Clean Breaks - 500 new ways to see the world
Editor's Note: The book Clean Breaks has now been re-published as 'Great Escapes'.
Clean Breaks (now known as Great Escapes – 500 new ways to see the world) is written by Richard Hammond (founder of greentraveller.co.uk and freelance travel writer) and Jeremy Smith (the former editor of The Ecologist magazine), it’s the result of over a decade of travel, researching holidays that have less of an impact on the environment and genuinely give something back to the destination, through conservation and/or supporting local economies.
The authors have kayaked around the Scottish Summer Isles, snowshoed over the Pyrenees, swum across the lakes of Finland, stayed in luxury treehouses in the South of France, ferry-hopped across the Med, taken the train from London to Vietnam, made fire with the Bushman of the Kalahari, trekked with Amazonian tribes… Wherever possible information is given on how to travel by public transport to the starting point of all the experiences featured, including information on train travel across Europe and Asia and travelling by cargo boat around the world.
As well as the 500 experiences, the authors have focused on a range of alternative ways to travel, such as taking the train and ferry to the Med, taking the train to the slopes (Alps), and using social networking sites to stay with local people.
Here are some of the most recent reviews of the book in the press
The selection and presentation are inspired: this is a beguilingly simple, tactile compendium brimming with solid research and good writing. Dan Linstead, Editor of Wanderlust Magazine.
The Mail on Sunday's Book of the Week:
When planning a holiday, what you're looking for are good ideas - and this book is chock-a-block with them... Before planning your next break, this book, by Richard Hammond and Jeremy Smith, is well worth perusing. Frank Barret, Travel Editor, The Mail on Sunday.
What I really like are travel books that make you desperate to visit the places they describe — Clean Breaks does this, and, best, it does it for every continent.The New Yorker.
This book contains an impressive selection of some of the "cleanest" breaks available to the independent traveller. It is organised around geographical locations, with shorter sections on minimising the environmental impact of your trip. There are some inspired travel ideas, such as visiting a homestay scheme in a Ukrainian village, eco-tours in Iran or hiking through Saxon villages in Romania. Clover Stroud, The Sunday Telegraph.
All 400 pages are ridiculously tempting with the authors not only advising on some of the world's rarest and most spectacular experiences - but how to do them in a way that minimises the effect on the environment. The book is divided into continents with pictures, descriptions and details of how to organise your perfect trip...although I should warn you the moment you start reading you will want to organise your perfect trip! Perhaps it should come with a health warning to be read only when you've just been paid... or when you've got lots of annual leave to use. Liverpool Daily Post.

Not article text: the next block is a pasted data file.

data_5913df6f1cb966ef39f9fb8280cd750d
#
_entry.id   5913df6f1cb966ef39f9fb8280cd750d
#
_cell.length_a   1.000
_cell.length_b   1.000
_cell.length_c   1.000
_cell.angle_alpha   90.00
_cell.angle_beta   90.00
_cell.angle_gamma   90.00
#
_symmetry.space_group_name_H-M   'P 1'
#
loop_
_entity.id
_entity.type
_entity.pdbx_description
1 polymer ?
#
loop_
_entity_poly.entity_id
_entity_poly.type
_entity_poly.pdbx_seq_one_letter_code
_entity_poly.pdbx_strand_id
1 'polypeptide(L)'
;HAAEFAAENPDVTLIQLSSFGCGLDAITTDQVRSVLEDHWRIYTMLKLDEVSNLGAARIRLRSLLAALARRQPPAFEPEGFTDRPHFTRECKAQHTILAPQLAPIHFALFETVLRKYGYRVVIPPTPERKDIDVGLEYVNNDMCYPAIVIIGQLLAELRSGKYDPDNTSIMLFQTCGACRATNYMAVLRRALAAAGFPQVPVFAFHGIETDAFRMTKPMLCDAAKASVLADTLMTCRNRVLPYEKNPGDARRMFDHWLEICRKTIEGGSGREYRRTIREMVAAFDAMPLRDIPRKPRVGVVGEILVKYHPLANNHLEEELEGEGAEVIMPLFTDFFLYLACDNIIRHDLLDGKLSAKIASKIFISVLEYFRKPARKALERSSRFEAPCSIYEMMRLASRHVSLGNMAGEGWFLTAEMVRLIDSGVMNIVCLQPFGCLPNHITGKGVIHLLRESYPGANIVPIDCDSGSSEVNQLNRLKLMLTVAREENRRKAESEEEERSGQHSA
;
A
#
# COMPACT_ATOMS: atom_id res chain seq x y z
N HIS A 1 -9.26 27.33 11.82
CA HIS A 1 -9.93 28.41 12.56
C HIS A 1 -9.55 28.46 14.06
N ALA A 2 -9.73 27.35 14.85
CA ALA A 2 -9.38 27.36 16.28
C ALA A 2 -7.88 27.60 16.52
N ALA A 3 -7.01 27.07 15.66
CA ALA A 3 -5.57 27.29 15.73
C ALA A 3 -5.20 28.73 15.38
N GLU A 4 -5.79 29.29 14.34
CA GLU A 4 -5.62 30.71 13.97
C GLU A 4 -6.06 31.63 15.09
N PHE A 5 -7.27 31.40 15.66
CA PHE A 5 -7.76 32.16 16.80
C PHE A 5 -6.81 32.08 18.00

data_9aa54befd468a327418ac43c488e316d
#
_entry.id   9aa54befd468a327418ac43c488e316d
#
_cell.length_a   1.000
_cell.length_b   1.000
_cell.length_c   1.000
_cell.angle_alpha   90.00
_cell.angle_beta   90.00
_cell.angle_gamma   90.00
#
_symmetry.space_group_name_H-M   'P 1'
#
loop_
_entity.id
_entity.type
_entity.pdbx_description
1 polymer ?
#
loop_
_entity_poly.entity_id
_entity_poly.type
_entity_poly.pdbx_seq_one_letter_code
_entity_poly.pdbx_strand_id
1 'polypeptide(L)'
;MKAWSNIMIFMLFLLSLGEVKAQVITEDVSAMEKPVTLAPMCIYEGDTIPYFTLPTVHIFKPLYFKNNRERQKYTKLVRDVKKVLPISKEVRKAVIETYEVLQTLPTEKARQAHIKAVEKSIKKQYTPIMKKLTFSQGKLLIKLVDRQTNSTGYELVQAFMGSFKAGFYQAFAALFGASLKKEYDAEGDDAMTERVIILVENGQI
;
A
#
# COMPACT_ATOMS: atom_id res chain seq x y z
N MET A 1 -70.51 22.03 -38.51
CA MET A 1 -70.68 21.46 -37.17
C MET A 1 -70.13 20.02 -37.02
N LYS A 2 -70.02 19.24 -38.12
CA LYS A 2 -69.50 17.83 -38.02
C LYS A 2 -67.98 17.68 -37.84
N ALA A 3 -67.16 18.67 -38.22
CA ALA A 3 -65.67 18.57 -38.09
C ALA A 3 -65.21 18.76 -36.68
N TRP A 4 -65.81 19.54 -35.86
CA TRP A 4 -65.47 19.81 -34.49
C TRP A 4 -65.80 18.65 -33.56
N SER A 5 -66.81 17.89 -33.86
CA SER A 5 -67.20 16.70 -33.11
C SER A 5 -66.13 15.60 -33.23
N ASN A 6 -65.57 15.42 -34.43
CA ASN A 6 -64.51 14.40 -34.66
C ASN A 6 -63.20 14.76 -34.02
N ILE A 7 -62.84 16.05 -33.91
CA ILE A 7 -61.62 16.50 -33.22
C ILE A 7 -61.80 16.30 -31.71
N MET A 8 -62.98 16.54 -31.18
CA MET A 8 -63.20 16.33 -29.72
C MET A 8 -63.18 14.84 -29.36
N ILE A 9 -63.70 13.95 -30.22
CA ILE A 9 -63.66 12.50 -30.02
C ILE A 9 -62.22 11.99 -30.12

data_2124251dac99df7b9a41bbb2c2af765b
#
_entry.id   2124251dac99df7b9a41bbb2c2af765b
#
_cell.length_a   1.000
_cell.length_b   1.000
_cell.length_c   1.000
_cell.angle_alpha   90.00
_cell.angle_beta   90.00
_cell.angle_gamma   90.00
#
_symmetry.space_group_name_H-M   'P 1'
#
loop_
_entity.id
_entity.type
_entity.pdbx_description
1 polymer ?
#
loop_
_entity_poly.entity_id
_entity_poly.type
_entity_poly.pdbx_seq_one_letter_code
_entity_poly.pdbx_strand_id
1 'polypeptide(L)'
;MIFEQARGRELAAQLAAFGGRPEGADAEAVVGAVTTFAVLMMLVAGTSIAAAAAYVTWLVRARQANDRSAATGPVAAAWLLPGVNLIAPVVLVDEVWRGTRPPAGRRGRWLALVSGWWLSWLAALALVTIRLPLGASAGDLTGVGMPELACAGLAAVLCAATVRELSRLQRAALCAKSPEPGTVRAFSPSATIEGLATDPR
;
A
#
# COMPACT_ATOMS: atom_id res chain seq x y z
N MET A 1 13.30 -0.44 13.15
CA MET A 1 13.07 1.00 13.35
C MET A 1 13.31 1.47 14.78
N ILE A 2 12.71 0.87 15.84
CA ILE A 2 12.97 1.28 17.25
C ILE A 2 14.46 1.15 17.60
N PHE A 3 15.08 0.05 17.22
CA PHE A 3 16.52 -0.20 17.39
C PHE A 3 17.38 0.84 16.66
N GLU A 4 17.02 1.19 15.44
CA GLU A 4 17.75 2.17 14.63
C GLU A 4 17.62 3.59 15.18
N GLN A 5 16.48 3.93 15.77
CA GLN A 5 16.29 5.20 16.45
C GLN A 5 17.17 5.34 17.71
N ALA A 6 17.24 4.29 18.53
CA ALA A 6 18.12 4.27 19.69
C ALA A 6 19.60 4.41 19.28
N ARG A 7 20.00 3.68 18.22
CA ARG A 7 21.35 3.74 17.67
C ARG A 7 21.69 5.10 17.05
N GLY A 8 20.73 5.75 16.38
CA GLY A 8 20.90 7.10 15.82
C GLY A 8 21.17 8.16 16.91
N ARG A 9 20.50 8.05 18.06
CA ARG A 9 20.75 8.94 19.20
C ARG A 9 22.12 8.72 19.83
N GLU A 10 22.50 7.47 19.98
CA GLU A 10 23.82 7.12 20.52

The book is an entrancing collection of unspoiled, culturally rich places that revive an explorer's spirit. Joanna Kakissis, World Hum
In keeping with its title, it makes a clean break from so many things, including some guidebook conventions. After a mere page and a half of introduction, it plunges into a dazzling world of fresh experiences and hurtles through 122 countries in nearly 400 full-colour picture-filled pages of pure temptation... It is a special piece of travel publishing, one far more ambitious than anything I've seen from its competitorsEthan Gelber, WHL.travel.
This book is packed with off-the-beaten-track adventures that minimize environmental impact. Flipping to any page to find a prospect like "Walk with rhinos at Leshiba" or "Pick a Papaya in Sri Lanka" makes for lush material for either planning or daydreaming. US-based Sierra Club's The Green Life.
Printed on nearly 400 pages of FSC mixed source paper in full color, this is one of those travel books you’re guaranteed to reach for on a rainy day. With 500 hidden gem travel ideas, it’ll keep you’re itinerary full for quite some time too. The Alternative Consumer.
Clean Breaks doesn't preach about the planet but simply suggests fantastic places to visit which happen to be green. Sally Forth, customer book review on Amazon.
Can't put it down - have already planned so many trips! How amazingly huge and exciting our world really is. P. J. Waugh, customer book review on Amazon.
While Clean Breaks' emphasis on 'ecotourism' did seem a bit suspect to me at first – just another marketing ploy, perhaps (I've attacked the rhetoric of 'going green' in the past) – the authors' intentions and tone seem wholly sincere. They acknowledge, for example, that "terms such as 'responsible', 'sustainable', and 'ethical are becoming...overused (and abused) by websites and tourism companies looking to ride the green wave," and their repeated emphasis on localism and action over passive "sight-seeing" is admirable. And even though most people will never have the money and time to complete the 500 trip wish-list that Hammond and Smith present here, the book still makes for a great fantasy. Good stuff.Editor of biblioklept.
This is a guide book which encourages you to actively enjoy other peoples’ places, their environments and cultures. It is a great place to look for new ideas and to think about how you travel – how to get more out of your break, perhaps to clean and refresh the mind as well as the body" Harold Goodwin, Professor of Responsible Tourism Management at Leeds Metropolitan University.